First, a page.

This Sunday is our first “normal” Sunday in a while. We have begun the journey through Ordinary Time (a liturgical term for the season after Pentecost), and this means that things will settle down as we relax into the restful period of summer. Of course, our building renovations will begin, so there is perhaps not a whole lot of relaxing going on there, but liturgically, we are returning to our usual patterns.
One new liturgical item will be introduced this Sunday, however, and it will continue through Ordinary Time. In lieu of the Robert Powell Gloria (Glory to God in the highest), we will sing a setting of Canticle 13, by John Rutter (b. 1945). It may take you a few weeks to get used to this new piece, and that is to be expected, but I think it will be a great alternative to the Gloria for our congregation. While there is certainly something to be said for the texts and tunes that are so familiar that we can sing/recite them from memory, it is also important to introduce new things that cause us to have a new perspective. Canticle 13 is a biblical text that comes from the book of Daniel. You can read more about the song’s origins here. Hopefully, this new song of praise will underscore the intent behind this part of our service. The Book of Common Prayer gives this instruction: “When appointed, [the Gloria] or some other song of praise is sung or said, all standing.” This brings us to the heart of this first part of the service – to praise God.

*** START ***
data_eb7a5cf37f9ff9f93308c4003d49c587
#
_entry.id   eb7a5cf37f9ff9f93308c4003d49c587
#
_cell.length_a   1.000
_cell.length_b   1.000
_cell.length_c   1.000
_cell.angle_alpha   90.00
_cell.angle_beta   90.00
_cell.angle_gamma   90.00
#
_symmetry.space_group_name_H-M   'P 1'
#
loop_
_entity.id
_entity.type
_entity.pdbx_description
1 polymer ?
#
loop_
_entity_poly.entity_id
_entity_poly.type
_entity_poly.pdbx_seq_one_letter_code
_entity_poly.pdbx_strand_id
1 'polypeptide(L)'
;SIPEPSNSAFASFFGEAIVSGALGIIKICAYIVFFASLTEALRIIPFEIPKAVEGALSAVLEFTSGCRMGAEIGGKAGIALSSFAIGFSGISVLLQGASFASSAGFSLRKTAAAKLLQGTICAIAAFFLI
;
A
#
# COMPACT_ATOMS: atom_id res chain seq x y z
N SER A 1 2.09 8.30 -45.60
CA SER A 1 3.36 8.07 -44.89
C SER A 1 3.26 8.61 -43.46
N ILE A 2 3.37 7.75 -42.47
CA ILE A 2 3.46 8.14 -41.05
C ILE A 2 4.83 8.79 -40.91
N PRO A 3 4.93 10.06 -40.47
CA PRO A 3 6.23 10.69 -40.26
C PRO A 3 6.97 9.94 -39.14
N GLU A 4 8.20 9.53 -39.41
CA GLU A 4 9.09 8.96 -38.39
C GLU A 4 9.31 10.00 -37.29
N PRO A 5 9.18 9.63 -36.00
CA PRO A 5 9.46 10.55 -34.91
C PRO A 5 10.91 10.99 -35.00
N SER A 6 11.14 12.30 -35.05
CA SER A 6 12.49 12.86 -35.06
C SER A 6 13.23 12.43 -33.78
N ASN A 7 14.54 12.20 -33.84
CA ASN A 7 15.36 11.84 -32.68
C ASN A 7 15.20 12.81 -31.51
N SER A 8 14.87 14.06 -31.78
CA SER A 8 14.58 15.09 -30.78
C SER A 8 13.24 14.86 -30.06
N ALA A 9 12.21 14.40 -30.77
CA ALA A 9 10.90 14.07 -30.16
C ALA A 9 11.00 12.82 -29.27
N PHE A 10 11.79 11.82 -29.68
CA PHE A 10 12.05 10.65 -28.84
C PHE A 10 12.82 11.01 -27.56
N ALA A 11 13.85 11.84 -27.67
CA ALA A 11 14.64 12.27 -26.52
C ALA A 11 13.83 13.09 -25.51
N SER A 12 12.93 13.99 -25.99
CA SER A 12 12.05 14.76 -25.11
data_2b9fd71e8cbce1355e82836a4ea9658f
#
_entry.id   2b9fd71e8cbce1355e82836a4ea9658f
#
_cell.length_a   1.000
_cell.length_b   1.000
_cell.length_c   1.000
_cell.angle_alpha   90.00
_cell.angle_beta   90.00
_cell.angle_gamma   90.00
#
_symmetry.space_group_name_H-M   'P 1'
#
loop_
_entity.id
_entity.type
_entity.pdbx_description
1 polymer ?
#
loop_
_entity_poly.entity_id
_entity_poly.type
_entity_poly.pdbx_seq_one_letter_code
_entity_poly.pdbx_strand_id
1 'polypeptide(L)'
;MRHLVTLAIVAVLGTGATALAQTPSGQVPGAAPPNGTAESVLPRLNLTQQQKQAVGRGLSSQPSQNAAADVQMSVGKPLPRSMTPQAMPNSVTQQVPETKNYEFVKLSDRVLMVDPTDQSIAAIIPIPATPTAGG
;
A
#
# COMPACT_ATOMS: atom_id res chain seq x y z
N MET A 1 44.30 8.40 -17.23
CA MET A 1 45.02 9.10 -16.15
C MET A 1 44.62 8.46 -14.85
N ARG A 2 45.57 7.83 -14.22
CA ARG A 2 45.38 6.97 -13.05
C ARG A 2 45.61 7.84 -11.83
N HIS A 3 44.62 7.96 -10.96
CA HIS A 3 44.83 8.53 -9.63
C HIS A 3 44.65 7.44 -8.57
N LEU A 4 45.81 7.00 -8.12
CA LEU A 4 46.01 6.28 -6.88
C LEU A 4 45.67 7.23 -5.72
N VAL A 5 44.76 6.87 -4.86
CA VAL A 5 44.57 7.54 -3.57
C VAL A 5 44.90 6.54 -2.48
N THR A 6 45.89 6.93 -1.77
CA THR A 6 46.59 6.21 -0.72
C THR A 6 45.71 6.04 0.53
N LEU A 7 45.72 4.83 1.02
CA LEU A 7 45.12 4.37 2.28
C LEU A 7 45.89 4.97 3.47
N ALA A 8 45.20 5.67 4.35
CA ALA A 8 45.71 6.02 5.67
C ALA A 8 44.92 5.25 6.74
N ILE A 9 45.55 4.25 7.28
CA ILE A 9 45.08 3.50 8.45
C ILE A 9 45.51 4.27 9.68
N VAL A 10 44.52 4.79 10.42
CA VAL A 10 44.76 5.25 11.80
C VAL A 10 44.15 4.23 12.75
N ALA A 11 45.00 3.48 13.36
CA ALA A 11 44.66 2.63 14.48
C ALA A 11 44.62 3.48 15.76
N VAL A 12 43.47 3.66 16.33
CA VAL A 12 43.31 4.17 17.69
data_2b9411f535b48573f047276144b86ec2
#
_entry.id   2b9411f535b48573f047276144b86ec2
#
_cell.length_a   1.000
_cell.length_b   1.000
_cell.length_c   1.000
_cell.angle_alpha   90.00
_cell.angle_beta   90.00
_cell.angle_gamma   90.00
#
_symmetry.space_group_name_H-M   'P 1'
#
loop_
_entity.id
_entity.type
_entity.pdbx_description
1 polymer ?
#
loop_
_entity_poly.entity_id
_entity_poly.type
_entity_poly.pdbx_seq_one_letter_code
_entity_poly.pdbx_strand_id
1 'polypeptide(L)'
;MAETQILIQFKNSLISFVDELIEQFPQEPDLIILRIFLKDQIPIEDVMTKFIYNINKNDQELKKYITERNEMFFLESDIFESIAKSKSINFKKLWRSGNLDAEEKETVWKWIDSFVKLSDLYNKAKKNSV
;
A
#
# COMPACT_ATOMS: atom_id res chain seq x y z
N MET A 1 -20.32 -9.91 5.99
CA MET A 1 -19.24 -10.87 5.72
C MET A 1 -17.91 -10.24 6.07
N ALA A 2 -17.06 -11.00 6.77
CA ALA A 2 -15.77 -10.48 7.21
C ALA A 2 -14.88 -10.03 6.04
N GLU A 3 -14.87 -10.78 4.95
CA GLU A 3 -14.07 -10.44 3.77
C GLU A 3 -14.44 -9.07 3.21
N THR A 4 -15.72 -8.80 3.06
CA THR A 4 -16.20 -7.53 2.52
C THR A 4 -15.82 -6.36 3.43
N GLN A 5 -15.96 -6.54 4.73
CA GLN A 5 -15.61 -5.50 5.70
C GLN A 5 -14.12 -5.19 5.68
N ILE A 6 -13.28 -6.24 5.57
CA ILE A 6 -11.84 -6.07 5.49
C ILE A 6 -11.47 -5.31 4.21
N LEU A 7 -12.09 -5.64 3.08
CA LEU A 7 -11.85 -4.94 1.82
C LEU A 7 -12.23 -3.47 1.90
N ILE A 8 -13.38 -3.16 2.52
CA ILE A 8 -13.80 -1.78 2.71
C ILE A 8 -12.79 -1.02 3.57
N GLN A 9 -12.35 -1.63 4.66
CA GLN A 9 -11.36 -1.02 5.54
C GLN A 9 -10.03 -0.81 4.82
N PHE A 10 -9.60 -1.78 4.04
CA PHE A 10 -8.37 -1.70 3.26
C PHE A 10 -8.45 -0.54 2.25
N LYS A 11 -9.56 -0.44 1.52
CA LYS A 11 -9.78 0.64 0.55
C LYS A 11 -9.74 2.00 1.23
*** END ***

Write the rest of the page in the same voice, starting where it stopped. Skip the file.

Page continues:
This Sunday, you will notice that the music of Jean Langlais (1907-1991) is featured as prelude, offertory, and postlude. All of these pieces are drawn from a collection, Neuf Pièces (nine pieces), that Langlais published after WWII. The three pieces I have chosen for this Sunday give good representation of Langlais’ mid-20th century French modernism. Far from being random nonsense, this music is organized and makes heavy use of Gregorian themes and church modes. Along with Olivier Messiaen (1908-1992), Langlais stands at the summit of the French organ school begun by Franck and Widor, and in their own way, Messiaen and Langlais advanced French Romanticism to its farthest point.
So, join us this Sunday for some new and exciting music. Ordinary Time doesn’t have to be boring!